Country of Everest

Country of Everest

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October 22, 2009 12:36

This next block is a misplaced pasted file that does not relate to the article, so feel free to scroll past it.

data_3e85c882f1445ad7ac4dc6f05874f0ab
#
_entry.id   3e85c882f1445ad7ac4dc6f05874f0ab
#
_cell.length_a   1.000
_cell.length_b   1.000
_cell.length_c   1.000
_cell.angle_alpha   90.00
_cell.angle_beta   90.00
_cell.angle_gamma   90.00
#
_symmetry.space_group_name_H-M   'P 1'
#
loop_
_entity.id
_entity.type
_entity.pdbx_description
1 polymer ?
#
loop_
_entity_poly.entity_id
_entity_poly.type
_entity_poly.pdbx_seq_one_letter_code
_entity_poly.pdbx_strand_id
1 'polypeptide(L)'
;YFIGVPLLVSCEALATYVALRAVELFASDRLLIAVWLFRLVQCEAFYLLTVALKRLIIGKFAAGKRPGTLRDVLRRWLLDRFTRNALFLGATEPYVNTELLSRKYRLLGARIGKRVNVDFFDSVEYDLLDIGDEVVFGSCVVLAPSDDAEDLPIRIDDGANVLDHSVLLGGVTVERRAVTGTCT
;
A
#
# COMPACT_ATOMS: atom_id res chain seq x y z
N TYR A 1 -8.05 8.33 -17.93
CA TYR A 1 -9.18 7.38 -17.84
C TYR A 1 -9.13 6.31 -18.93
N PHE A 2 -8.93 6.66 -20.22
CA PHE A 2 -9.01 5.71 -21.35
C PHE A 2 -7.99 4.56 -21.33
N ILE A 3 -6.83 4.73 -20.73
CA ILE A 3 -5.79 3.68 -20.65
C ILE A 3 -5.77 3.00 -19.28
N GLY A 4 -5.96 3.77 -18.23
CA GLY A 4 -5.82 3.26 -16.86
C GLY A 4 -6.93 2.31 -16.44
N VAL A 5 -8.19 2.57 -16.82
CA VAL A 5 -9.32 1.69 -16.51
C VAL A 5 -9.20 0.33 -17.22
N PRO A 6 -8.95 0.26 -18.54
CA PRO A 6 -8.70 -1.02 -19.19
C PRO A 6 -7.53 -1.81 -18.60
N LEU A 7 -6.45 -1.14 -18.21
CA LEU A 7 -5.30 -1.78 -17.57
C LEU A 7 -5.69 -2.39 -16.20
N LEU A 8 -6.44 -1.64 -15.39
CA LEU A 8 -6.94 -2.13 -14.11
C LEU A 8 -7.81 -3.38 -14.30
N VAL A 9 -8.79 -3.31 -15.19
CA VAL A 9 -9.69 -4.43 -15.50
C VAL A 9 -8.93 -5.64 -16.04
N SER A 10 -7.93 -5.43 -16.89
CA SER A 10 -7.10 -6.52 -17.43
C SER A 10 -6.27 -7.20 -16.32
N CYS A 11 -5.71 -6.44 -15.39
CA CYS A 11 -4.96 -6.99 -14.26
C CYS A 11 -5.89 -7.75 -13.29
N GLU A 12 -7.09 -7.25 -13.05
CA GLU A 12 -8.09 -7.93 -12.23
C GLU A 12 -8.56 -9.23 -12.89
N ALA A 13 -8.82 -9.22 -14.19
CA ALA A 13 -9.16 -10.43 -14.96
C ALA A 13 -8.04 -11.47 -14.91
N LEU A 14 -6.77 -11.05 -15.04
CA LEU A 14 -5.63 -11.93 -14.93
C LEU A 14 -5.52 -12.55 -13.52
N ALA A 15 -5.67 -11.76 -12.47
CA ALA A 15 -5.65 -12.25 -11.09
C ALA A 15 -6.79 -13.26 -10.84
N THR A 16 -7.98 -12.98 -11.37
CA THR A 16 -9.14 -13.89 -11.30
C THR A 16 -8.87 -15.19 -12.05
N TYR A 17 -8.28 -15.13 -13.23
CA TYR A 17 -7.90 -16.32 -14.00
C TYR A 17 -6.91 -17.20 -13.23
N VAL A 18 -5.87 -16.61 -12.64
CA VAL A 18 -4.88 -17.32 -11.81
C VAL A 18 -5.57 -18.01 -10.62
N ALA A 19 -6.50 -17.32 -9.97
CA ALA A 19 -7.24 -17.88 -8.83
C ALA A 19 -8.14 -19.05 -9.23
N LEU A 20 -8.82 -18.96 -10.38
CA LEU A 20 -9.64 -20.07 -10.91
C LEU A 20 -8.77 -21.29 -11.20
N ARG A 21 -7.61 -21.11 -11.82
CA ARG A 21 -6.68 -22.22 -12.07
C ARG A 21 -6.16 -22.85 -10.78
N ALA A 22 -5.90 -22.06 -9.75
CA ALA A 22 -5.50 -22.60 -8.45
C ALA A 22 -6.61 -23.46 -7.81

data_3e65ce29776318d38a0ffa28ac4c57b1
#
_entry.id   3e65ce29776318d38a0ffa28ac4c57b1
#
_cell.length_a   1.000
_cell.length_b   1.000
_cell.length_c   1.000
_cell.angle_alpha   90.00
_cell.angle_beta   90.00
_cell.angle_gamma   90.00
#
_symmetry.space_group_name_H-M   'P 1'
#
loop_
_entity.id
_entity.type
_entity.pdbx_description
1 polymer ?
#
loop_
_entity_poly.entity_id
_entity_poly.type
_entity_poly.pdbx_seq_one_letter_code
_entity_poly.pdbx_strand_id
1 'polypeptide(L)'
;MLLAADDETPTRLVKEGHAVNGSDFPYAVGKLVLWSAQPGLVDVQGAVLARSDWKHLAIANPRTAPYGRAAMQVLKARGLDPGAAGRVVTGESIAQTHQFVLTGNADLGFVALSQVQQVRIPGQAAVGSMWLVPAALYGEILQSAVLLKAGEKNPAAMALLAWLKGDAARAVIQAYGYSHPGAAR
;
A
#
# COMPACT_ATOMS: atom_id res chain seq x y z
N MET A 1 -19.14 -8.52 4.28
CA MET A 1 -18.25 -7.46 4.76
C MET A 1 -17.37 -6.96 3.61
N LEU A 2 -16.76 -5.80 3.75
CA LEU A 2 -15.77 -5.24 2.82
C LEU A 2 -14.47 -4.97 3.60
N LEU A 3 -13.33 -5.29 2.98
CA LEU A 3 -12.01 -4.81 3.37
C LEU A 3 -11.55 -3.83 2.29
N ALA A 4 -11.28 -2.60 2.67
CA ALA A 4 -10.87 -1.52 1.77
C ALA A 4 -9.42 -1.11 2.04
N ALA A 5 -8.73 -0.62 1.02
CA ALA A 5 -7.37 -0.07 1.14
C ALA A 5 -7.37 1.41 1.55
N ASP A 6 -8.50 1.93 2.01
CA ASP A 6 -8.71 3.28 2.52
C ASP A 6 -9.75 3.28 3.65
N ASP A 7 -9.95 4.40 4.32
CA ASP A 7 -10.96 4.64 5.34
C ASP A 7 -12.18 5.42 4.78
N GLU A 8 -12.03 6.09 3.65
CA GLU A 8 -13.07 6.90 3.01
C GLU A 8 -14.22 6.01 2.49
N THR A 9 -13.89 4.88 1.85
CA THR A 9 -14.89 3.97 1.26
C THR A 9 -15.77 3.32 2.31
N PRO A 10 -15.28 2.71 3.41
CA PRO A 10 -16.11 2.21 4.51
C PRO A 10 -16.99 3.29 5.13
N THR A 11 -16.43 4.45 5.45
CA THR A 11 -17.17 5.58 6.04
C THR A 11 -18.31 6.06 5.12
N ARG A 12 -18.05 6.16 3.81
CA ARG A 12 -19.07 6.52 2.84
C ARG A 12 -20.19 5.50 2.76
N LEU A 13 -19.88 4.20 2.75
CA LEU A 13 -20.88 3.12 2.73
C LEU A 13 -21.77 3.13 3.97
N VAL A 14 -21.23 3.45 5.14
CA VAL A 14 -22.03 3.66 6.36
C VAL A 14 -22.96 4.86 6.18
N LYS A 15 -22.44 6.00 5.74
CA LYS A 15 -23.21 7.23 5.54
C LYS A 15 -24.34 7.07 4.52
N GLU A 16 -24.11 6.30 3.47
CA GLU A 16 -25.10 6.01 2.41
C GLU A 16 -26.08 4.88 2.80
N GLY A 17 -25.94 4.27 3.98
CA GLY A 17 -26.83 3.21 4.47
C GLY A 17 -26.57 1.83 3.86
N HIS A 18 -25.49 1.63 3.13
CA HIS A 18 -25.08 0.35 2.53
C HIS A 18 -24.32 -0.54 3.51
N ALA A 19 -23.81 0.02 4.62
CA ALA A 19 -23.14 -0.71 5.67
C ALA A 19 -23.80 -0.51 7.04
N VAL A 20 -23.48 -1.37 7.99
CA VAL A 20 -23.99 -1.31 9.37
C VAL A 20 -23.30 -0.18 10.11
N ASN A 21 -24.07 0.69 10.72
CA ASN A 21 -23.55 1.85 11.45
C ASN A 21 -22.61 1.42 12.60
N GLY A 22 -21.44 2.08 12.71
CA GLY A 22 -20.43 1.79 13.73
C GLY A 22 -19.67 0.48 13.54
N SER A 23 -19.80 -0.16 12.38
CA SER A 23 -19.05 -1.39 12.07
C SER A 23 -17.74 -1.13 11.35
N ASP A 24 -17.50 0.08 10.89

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Somewhere on the southern outskirts of Jerusalem, high up on the mountainside between the Palestinian village of Beit Jala and the Israeli settlement of Har Gilo, sits the unsuspecting, unassuming Everest Hotel. Run for the past six decades by an Arab Christian family, this homey guest house, set in an area not claimed by either Israelis or Palestinians, seems an unlikely venue for forwarding the peace process. But it is precisely because of its unclaimed location that the Everest has become the ideal place for both sides to find some common ground. "My hotel is in its own country," jokes Everest's owner Makram El-Arja, his moustache shaking as a bares a very wide grin. "Everyone from both sides knows that it's safe to come here and they all trust me. "It's the last corner for Israelis to come freely [before they reach areas under total Palestinian control] and Palestinians can also get here without too much trouble," he continues, referring to the myriad checkpoints and security barriers that have sprung up in the area over the last decade. "We are not with the Israelis or with the Palestinians… we are the government of Everest." THE "GOVERNMENT of Everest" might sound like something from out of a cynical Monty Python-esque British comedy, but this no-man's land hotel is playing an increasingly important role in brokering discussions between some of the highest-ranking Israeli and Palestinian officials, as well as a serving as a neutral meeting place for nonprofit coexistence organizations that want to work together to forward peace and harmony among regular people long dogged by war. In addition, the hotel offers a safe refuge for Arab families physically divided by the ongoing conflict, who just want to find some normalcy in lives constantly disrupted by terrorists and fighting. "We have a wedding here tonight," says El-Arja, as he guides us through the hotel's dimly lit banquet hall - already starting to be adorned with crockery, cutlery and colorful decorations for the evening's festivities - and into the oversized, industrial kitchen where food for the event is diligently being prepared. "Most of tonight's guests are coming here from Jerusalem and the rest of the relatives live in the West Bank," he explains. "It's much easier for them to get here than to get into Jerusalem. I am helping to bring the two sides together in a safe place." While El-Arja's guests on this evening are staying overnight in the 26-room hotel, the majority of those that pass through Everest's doors these days are not there to utilize the wireless Internet or newly installed air conditioning - though of course, El-Arja is extremely proud of both. Rather, they come to conduct some form of dialogue for peace with their Arab or Israeli neighbors. SHOWING ME around the old-fashioned, rather outdated bedrooms, El-Arja proudly points to rooms that have been utilized by the region's more famous figures, including King Hussein of Jordan, who once stayed here many decades ago. In the lobby, he identifies with equal excitement the couch once sat on by former British premier Tony Blair, who was at the hotel in July for the launch of the first Israeli-Palestinian start-up G.ho.st. The company, which has two offices, one in Modi'in and the other in Ramallah, utilized the hotel to highlight its commitment to normalizing relations between both sides. "It was both practical and symbolic," says G.ho.st CEO Zvi Schreiber, of the conspicuous location. "There are very few places along the [security] barrier where there is a gap and it shows that work can be done across this barrier." While one has to pass through numerous checkpoints on their way to the Everest Hotel, Schreiber says it was one of the few places around Jerusalem where both sides could meet fairly freely together. "It was perfect for what we needed," he says. WHILE El-Arja seems to have successfully harnessed the volatile environment around his hotel, Everest's role in the peace process came about quite by accident, he says, in one of his more serious moments. It was born out of necessity to keep the 65-year-old family business alive with revenue of sorts, explains the personable hotelier. During the second intifada, which started in late 2000, numerous Israeli checkpoints around nearby Bethlehem stymied the hotel's ability to take in mostly Christian visitors who desired a location close to Jesus's birthplace. "Tourists who wanted to go to Bethlehem suddenly could not stay here, because even though it's only 12 kilometers away, it became almost impossible for them to get back through the Israeli checkpoints to here," recalls El-Arja, who also runs a tourism agency that brings Christians here from around the world, including from Egypt. "Then, about four years ago, I started to arrange meetings here," he explains. "At first it was for businessmen, Jews who wanted to work with Palestinians but did not feel it was safe enough for them to enter the territories. "However, when they realized that this was a safe area and that their car insurance would cover them while here, they decided to use my services," continues El-Arja. "The Palestinians could come here, too, without any permission. It was the perfect place." He goes on, "at first it started off being spread by word of mouth but then my hotel became very popular with various interfaith and coexistence groups and Israeli and Palestinian journalists, because I offered them a meeting room at a very low price." Clearly a survivor in a region that has claimed many lives and swallowed countless business prospects, El-Arja remains pragmatic in his goals. "All I wanted to do was to stay quiet and focus on my business. I have only one son after 18 years of trying, and I wanted to be able to give him something of his own when he is grown up." THE land that the Everest Hotel sits on has been in El-Arja's family since the 1930s, when 18 families from Beit Jala, which is located a little further down the mountain, first bought the lot to build a restaurant. "It was my grandfather's idea and slowly, slowly he bought out the other families and we have owned it outright since 1955. We are the oldest hotel in Bethlehem," he says, adding that today the family jointly owns three additional hotels in the Bethlehem area. While El-Arja is proud that the hotel still holds the original 1945 structure at its core, he does not hide his frustration that the area's lack of affinity to any one government has meant countless difficulties in expanding or modernizing the facility. "It makes me very angry that no one really takes care of us," says El-Arja, who simultaneously displays a Palestinian ID card and an Israeli health fund card, and adds that he also holds a Jordanian passport. "We were ignored for so long by both the Israelis and the Palestinians that for many years we did not even have the most basic of municipal services here. Running a hotel, lack of electricity was a big problem for us and very often, if we had an event, we had to turn off all the fridges in the rooms so that the air conditioning would work." Today, the situation has somewhat improved, with El-Arja paying municipal taxes to the Palestinian Authority even though Everest sits in what Israelis define as a military zone. "On the one hand there is not really anyone taking care of us and on the other I am not even allowed to clean or change any of the outside walls," he says, adding "I have not been allowed to make any real changes here since 2000; I am permanently stuck in a situation where I cannot build. "There are eight Israeli court orders calling for me to stop making improvements to my hotel but what can I do? Changes need to be made." As we continue our tour of the hotel, it appears that El-Arja has made his own decision about who should take responsibility for it. He points out eight new rooms that opened for public use last December, all built under the authority of the "Everest government." "Despite everything, I took care of all these improvements myself," he boasts, turning on the newly fitted shower and the air conditioner in a show of victory. From the hotel's rooftop, which offers spectacular views of the area "from Ashdod to Jordan," El-Arja points sadly to the looming gray security fence that snakes across the mountaintop, splitting the land between Beit Jala and Har Gilo. However, just in front of his hotel, the wall stops abruptly and for several meters it appears to be broken into two. He explains that the wall was about to cut through his property and, at the last minute, he managed to persuade an Israeli court that it was unfair and illegal. While El-Arja displays his clear disgust for the unnatural structure on the horizon, its presence next to his property exemplifies the uniqueness of the Everest Hotel's location. The views from either side of the incomplete wall offer an excellent insight into the complexities of this region, especially Jerusalem, and why Everest is so important in bringing the two sides together. On one side of the wall sits Beit Jala, straddling the Israeli "tunnel road" as it winds its way to Jewish settlements in Gush Etzion, while on the other side is Har Gilo, encircled by a barbed-wire fence. Two small houses belonging to Christian clergymen, friends of El-Arja, sit immediately on its perimeters. "This area is a unique," he says fondly, his anger at the wall abating. "I know that people here are angry about the [Israeli] occupation but this spot is the most beautiful in the world. "I have lived in Los Angeles and visited many other places, but while it is good to see them I still love the fresh air and beautiful views in my corner of the world," concludes El-Arja. "People with money go to visit the Swiss Alps but for me, right here, this is my Switzerland."